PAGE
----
Wednesday, March 30, 2011

2 Digital Camera Must-Haves: Eneloop Rechargeable Battery and Sanyo Battery Charger

When I bought an affordable digital camera in a mall in the Philippines, I thought I save much. The excitement and the lack of knowledge made me spent more later on. Peripherals were not included with the purchase: memory card and rechargeable battery and its charger. After several trials, I found and can vouch my camera must-haves so you can avoid unwise spending. Unlike the SD card that lasted only few months and cannot be read anymore by my digicam, I’m confident with my 4GB Transcend SD memory card; it is a bit pricey yet comes with high quality.

Sanyo AA and AAA battery charger
The Sanyo package bought at Cyberzone.
Two eneloop are included but were not seen
as I was using the batteries in taking this photo.

The Dynamic Duo

I know you can think of other reliable memory cards, but the next thing I recommend is really a must-have if you’re planning to buy a digital camera: Sanyo Quick Charger (Ni-MH/Ni-Cd). I bought it at a high price of more than Php 1,000 in Cyberzone at SM Annex, North Edsa. It’s a reasonable price because the charger comes with two AA eneloop rechargeable batteries. You can buy them separately but I suggest purchasing them as a package so as to save more.

My money didn’t go to waste, that I’m well sure of; it is a good investment for a photographer, professional or amateur, or what I prefer to call myself, the tinkering photo enthusiast/shutterbug.

With Sanyo Quick Charger (NC-MQR02N), you can charge AA and AAA rechargeable batteries at the same time. It has a led indicator and a foldable plug.  The furthest left and right charging slots are for quick charging—the plus factor I didn’t find in other Ni-MH/Ni-Cd battery chargers.

Many times before, I was interrupted in photo taking galore; every time the “replace battery” message appears in the LCD, soon after, the camera dies. Today, eneloop rechargeable battery allows me to take more photos for a long period. If you need to take photos and you don’t have much time to charge use the quick charge mode. Otherwise, I suggest for a long picture taking charge the eneloop in the second and third slot.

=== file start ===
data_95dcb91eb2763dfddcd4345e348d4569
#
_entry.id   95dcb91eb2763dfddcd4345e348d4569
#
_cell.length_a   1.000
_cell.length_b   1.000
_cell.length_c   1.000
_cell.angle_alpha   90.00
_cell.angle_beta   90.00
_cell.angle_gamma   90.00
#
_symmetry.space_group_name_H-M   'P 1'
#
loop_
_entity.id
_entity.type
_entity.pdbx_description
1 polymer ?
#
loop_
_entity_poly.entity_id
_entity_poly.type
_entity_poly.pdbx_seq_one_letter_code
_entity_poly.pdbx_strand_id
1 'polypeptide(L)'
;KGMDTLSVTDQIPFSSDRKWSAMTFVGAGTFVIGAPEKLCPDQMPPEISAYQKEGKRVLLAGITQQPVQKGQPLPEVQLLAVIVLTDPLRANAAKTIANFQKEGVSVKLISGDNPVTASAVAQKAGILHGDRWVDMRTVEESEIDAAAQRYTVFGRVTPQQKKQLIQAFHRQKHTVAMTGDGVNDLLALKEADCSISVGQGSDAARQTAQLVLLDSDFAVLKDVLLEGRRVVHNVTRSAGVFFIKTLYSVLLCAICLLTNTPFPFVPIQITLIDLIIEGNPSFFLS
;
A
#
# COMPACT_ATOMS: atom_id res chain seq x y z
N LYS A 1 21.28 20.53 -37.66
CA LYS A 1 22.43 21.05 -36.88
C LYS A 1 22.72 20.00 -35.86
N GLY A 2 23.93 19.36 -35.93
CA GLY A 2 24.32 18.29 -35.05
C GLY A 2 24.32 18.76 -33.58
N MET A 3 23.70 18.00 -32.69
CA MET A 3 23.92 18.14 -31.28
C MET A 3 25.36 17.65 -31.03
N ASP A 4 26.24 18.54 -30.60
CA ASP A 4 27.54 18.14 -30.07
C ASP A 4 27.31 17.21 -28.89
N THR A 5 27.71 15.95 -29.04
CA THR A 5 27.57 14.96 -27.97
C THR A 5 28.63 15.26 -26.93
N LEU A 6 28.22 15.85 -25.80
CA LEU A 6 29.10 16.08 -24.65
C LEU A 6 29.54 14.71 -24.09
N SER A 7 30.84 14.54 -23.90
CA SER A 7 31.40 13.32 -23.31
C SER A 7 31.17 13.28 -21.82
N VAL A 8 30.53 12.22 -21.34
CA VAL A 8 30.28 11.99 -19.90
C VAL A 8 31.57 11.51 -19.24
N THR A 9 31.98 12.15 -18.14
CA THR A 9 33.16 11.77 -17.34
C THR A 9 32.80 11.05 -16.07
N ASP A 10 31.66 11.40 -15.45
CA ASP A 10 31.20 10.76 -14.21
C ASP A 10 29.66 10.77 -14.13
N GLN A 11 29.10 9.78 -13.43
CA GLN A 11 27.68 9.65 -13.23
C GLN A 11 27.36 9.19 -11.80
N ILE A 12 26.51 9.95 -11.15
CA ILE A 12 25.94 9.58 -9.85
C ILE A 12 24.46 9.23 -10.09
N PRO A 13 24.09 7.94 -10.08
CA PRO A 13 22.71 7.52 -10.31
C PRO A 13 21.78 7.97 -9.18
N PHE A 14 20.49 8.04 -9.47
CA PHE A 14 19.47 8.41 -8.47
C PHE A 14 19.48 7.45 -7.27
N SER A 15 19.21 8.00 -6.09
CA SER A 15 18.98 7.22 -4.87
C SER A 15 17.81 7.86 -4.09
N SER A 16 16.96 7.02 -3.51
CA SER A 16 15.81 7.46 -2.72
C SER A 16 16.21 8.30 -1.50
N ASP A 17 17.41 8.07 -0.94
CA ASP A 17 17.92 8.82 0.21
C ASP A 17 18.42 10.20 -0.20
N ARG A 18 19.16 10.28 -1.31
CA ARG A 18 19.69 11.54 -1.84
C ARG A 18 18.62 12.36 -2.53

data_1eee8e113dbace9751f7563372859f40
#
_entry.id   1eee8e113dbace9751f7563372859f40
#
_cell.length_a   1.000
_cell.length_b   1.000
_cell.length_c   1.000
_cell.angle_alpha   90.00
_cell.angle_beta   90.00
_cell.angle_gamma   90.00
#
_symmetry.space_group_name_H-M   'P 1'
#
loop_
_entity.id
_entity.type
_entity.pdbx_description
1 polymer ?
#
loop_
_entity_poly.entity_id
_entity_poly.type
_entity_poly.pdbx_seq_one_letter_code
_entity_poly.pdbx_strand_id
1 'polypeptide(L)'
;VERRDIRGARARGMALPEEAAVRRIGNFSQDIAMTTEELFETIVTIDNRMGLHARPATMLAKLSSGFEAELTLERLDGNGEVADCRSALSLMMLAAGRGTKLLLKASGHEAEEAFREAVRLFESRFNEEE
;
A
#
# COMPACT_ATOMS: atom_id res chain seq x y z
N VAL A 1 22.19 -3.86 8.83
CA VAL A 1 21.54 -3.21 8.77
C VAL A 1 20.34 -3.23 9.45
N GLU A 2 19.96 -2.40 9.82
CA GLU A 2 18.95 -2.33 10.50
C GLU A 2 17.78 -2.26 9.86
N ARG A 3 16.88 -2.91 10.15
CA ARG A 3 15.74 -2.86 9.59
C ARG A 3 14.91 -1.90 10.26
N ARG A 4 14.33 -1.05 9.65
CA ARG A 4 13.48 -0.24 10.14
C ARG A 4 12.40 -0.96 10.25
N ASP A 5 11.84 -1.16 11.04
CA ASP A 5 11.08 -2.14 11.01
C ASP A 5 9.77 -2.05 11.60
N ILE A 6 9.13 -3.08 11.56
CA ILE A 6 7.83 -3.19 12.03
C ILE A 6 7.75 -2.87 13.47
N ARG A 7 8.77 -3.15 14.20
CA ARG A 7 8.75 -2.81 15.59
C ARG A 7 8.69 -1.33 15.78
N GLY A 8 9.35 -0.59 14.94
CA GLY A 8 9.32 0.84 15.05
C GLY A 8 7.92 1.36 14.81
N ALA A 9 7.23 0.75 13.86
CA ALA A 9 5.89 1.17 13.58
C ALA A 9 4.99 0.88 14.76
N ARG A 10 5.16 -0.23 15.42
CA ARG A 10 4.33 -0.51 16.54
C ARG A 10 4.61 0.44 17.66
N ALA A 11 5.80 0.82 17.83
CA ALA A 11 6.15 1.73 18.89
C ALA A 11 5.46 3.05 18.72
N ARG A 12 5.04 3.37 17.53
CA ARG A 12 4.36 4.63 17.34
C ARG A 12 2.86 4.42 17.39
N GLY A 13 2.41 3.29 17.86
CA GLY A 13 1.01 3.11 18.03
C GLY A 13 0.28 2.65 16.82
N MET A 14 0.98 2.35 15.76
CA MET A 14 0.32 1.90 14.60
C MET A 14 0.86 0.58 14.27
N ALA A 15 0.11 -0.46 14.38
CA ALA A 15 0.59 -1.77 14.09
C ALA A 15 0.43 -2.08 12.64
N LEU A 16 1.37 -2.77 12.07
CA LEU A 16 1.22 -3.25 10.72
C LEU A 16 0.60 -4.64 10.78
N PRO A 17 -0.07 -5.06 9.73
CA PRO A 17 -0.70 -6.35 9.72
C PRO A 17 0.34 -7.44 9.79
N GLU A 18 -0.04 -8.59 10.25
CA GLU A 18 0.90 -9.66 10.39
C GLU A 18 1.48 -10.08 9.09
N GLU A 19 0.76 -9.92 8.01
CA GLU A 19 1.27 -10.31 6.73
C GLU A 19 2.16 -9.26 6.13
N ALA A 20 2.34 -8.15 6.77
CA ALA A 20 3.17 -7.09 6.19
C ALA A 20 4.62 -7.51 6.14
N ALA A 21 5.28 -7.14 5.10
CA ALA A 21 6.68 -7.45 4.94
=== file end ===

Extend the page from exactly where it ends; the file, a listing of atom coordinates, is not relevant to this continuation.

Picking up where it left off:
(NC-MQR02N) Ni-MH/Ni-Cd charger
Front view of the Sanyo AA/AAA Batter Charger (left). Guide and foldable plug are seen in the back (right). 

Take More Photos

For maintenance, avoid the cycle of using then recharging the battery—and most importantly—don’t forget to drain it as well. Even if the camera wouldn’t turn on, it doesn’t mean the battery has no power left. It has but not just enough for the camera’s consumption. I use an old walkman (it’s still working perfectly) to drain the remaining power.

Just a rewind, if you want to listen to an album probably a decade ago, you can sing along to your fave singer through a cassette tape. With eneloop, I not only take photos, I can listen to the top songs on the radio or put in the tapes (bought less than half the original price before the reign of CD, MP3, or MP4) of an artist from a not so distance past.

Thereafter, I charge the drained battery for more than an hour, the fastest time compare to my old, unreliable charger which is now stashed in the drawer.  

And if the charged power source by Sanyo is not in used, you can just take it out of the camera and the energy wouldn’t drain, even for a long period, another noteworthy advantage.

Two eneloop AA (HR-3UTG). Photo credit:

More Power by Sanyo

I’m planning of having two more eneloop batteries (product code: HR-3UTG 1.2V) or if possible the limited edition 8-color “eneloop glitter” rechargeable battery, a great idea so as to avoid confusion which one is already used. I, as well, await to use XX powered by eneloop Technology, the latest battery of Sanyo.

I’m not sure where you can buy them other than at Cyberzone so don’t lose your energy yet in reading my post; take your time to share one’s opinion or information on where you bought yours.

Further reading on how to use and store the Sanyo Duo.  

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